First Tornado Fatality 2018 US

_dkp_

Enthusiast
Jan 11, 2014
1
0
0
26
Chattanooga, Tennessee
Sad news coming from Logan County, Kentucky.
A 79 year old woman was killed after suspected tornado hits her house. My heart goes out to the family.

Also, on another note, when will people stop relying on Cold War era sirens as an adequate, safe way to get life or death warnings?

Thoughts--


https://www.tennessean.com/story/news/local/robertson/2018/02/24/there-no-warning-tn-ky-line-tornado-robertson-emergency-director-says/370814002/

http://www.wjhl.com/top-news/regional/elderly-woman-dead-in-logan-county-ky-after-possible-tornado/990503922
 
Looks like there were several more deaths from yesterday's storms judging by various news articles.

Looking at radar data, I believe these articles are referring to the same tornado, or at least the same storm. Unfortunately, the storm was not tornado warned at the time of the damage and fatality discussed in the articles, so in this case, it would be mostly true to say it came without warning.

I feel that the reliance upon sirens is because for decades, that was the public's main source of a tornado warning. People would hear them and then tune into their local TV or radio station. No sirens, no awareness. Now we have mobile phone alerts, which on some phones can be turned off, and may not always be reliable. I've noticed my phone will go off for some warnings, but not for others, or the warning notification will be delayed.

The social science aspect of severe weather and warnings is extremely complex and something that I won't claim to be an expert on. SPC had this event outlooked since day 6, so hopefully the impacted NWS offices, broadcast stations, and other news sources relayed the potential threat days ahead of time. If they did, were these people even aware of the possibility of severe weather? Were they somehow keeping up with the event and the potential risks as it was happening? I guess that doesn't matter much if the storm was barely severe-warned, let alone tornado warned, when the damage and fatality occurred.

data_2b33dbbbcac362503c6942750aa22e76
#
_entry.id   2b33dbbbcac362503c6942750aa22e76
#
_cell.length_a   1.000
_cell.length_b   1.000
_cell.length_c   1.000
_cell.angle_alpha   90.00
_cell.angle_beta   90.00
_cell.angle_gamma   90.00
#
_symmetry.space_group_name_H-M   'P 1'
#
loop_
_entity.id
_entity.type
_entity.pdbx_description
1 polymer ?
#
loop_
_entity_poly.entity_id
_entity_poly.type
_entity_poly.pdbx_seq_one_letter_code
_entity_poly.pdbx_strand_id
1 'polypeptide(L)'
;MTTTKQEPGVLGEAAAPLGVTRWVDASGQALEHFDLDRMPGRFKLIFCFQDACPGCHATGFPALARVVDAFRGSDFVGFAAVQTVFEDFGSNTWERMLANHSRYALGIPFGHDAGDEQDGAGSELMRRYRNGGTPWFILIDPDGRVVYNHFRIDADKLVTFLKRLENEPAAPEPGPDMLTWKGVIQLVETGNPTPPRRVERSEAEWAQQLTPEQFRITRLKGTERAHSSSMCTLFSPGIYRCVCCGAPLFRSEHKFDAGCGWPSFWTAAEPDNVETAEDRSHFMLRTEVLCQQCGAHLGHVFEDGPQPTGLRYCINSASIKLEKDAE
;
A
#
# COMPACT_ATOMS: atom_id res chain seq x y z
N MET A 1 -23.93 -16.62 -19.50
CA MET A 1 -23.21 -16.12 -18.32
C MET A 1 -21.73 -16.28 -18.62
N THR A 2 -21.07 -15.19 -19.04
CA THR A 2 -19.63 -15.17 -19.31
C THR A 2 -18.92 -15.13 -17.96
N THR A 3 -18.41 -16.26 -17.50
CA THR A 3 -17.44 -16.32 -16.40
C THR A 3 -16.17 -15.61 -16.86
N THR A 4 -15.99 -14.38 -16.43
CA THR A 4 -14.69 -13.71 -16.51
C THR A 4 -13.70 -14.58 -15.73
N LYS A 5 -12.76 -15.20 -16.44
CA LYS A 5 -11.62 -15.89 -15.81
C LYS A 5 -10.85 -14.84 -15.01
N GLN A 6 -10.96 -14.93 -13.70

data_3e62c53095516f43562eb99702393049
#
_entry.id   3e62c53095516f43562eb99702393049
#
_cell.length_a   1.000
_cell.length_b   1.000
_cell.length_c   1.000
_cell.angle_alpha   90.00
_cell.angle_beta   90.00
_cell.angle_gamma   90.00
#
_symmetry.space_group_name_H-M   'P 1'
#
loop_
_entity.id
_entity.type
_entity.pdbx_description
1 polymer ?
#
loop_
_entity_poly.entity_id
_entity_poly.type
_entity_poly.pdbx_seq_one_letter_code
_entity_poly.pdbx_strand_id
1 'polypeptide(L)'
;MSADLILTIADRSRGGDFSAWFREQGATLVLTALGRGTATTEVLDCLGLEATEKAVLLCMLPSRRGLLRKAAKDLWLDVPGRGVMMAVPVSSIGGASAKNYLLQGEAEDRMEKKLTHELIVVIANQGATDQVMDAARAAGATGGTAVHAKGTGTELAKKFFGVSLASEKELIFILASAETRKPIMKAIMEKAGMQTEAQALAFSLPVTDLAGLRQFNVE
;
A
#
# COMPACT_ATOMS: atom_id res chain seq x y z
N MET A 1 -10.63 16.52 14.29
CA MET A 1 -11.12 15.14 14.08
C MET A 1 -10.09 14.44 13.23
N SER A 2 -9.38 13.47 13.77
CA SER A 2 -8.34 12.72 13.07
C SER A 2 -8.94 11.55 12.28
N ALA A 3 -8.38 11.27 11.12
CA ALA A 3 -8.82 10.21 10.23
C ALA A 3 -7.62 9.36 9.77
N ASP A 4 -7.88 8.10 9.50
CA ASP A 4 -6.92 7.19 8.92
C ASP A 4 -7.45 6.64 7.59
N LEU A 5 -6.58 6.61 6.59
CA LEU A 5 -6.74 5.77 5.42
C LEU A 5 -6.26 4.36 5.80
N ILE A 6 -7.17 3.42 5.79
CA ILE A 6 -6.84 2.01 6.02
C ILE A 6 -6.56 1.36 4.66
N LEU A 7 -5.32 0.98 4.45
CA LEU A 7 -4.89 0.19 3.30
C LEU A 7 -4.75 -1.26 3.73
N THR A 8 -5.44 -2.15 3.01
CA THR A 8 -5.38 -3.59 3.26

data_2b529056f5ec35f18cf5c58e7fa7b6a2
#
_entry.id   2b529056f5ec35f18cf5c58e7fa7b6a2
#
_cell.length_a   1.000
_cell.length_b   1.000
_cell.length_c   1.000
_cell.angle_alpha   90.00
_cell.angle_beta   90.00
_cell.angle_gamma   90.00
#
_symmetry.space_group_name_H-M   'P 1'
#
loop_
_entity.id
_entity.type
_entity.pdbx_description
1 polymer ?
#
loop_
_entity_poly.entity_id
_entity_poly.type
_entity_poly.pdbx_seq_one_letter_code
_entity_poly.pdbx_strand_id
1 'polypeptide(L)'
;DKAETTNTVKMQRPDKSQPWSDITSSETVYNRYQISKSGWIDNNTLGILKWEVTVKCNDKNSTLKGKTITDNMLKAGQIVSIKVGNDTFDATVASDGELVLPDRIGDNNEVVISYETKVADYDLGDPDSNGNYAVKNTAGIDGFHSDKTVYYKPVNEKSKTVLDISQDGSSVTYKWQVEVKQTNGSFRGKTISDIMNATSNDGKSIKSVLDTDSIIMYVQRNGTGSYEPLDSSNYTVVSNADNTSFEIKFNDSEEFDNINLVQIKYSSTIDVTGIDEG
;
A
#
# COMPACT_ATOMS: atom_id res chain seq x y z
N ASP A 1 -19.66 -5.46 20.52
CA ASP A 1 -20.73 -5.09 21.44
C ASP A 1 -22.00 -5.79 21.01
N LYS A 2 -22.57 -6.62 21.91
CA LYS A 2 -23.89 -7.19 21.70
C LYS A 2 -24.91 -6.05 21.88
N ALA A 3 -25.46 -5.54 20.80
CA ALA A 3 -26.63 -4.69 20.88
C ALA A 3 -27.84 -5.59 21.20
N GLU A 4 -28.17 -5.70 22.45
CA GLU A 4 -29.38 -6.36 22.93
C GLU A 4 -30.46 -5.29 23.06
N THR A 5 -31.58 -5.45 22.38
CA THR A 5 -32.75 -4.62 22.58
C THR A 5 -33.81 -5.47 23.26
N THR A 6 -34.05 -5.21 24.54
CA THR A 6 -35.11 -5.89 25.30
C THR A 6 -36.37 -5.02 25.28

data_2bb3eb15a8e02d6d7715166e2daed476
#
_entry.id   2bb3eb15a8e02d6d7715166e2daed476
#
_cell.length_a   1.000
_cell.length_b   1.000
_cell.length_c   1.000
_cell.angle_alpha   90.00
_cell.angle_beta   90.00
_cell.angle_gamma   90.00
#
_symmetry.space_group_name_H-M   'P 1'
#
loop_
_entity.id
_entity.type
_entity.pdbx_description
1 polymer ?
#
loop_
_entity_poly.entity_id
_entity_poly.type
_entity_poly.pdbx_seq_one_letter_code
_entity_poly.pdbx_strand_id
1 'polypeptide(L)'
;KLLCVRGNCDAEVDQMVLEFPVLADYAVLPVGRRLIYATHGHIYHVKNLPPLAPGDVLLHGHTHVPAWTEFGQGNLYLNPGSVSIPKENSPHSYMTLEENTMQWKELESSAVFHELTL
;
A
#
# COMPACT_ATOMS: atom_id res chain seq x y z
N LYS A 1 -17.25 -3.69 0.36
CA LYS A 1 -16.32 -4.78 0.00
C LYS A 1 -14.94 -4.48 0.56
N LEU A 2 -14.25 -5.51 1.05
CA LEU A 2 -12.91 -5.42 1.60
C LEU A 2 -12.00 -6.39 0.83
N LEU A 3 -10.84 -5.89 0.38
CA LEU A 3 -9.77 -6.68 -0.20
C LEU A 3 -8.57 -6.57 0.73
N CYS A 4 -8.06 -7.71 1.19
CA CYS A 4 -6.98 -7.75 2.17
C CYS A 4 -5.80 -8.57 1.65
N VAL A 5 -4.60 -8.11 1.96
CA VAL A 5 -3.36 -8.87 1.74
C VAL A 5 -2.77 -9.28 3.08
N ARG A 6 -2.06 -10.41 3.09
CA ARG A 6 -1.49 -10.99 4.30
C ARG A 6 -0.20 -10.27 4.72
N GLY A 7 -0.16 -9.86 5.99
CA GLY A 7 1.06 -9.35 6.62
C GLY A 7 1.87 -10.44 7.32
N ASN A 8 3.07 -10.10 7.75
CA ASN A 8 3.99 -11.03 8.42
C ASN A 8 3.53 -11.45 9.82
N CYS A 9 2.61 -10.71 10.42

Jan 12, 2015
50
36
11
Sad news coming from Logan County, Kentucky.
A 79 year old woman was killed after suspected tornado hits her house. My heart goes out to the family.

Also, on another note, when will people stop relying on Cold War era sirens as an adequate, safe way to get life or death warnings?

Thoughts--


https://www.tennessean.com/story/news/local/robertson/2018/02/24/there-no-warning-tn-ky-line-tornado-robertson-emergency-director-says/370814002/

http://www.wjhl.com/top-news/regional/elderly-woman-dead-in-logan-county-ky-after-possible-tornado/990503922
It's an older generation problem that's not going to change. It's not that they aren't uninformed about other ways to get weather info, they just choose not to do so because of the extra effort that would take. Every time there's a significant tornado, it's the same ol "We didn't have any warning this just shows how bad the weatherman is" because they are just too stubborn to get a more modern way of getting information. It's just as essential to strong tornadoes as CAPE and shear are to have people listen for sirens and then blame the meteorology community for their own shortcomings.
 

rdale

EF5
Mar 1, 2004
6,860
354
21
49
Lansing, MI
skywatch.org
Before we start blaming the people who died in an unwarned tornado, let's recognize that sirens are just another tool in the toolbelt. No alerting system apparently alerted on this event if it truly was unwarned.
 
Dec 8, 2003
1,274
215
11
Southeast CO
www.youtube.com
I wouldn't be able to count how many times I have heard a town's sirens go off just when a storm was 3 miles beyond the town and heading off for the horizon, or my cellphone's reverse 911 alerted me after I had already been filming the tornado for 10 minutes. e.g.: Pilger. I'm not pointing any fingers at anyone. There can be many reasons for why this happens. People perish mostly, IMO, because of the "it won't happen here" syndrome. They don't take threats seriously. My favorite anecdote is the big rig driver who drove right into the Joplin tornado, then said "...but I've been driving this route every day for 20 years!" (paraphrased)
 
People perish mostly, IMO, because of the "it won't happen here" syndrome. They don't take threats seriously.
I think that this is one of the biggest challenges in the forecast and warning process. In general, if people don't have the threat staring them in the face or have had it recently happened, they don't take the warning as serious as needed. I feel this can be applied to threats outside of weather too. I'm sure that when warnings are issued for cities like Moore, Joplin, Tuscaloosa, Birmingham, etc. and residents know there's a warning, they take action because they've experienced what can happen. However, I know people who have been directly impacted by a tornado, but still don't heed the warnings as they should. Again, social science is complicated.
 
  • Like
Reactions: _dkp_

A Cullers

Enthusiast
Feb 22, 2018
1
0
0
Memphis, TN
An EF-1 claimed the life of an 83 y/o man yesterday in Keiser, AR as well. His body was found in his trailer that was toppled over in a pond.
 
I've observed that the majority of people who are killed by severe weather involve one of four factors:

1: They are totally unaware of the threat. (No warning system, they rely on others, e.g., children, fail to get warning, etc.)
2: They are aware of the threat but ignore it.
3: They are aware of the threat but take protective action too late.
4: They are aware of the threat, take protective action but the action is not sufficient for the threat.
 
  • Like
Reactions: _dkp_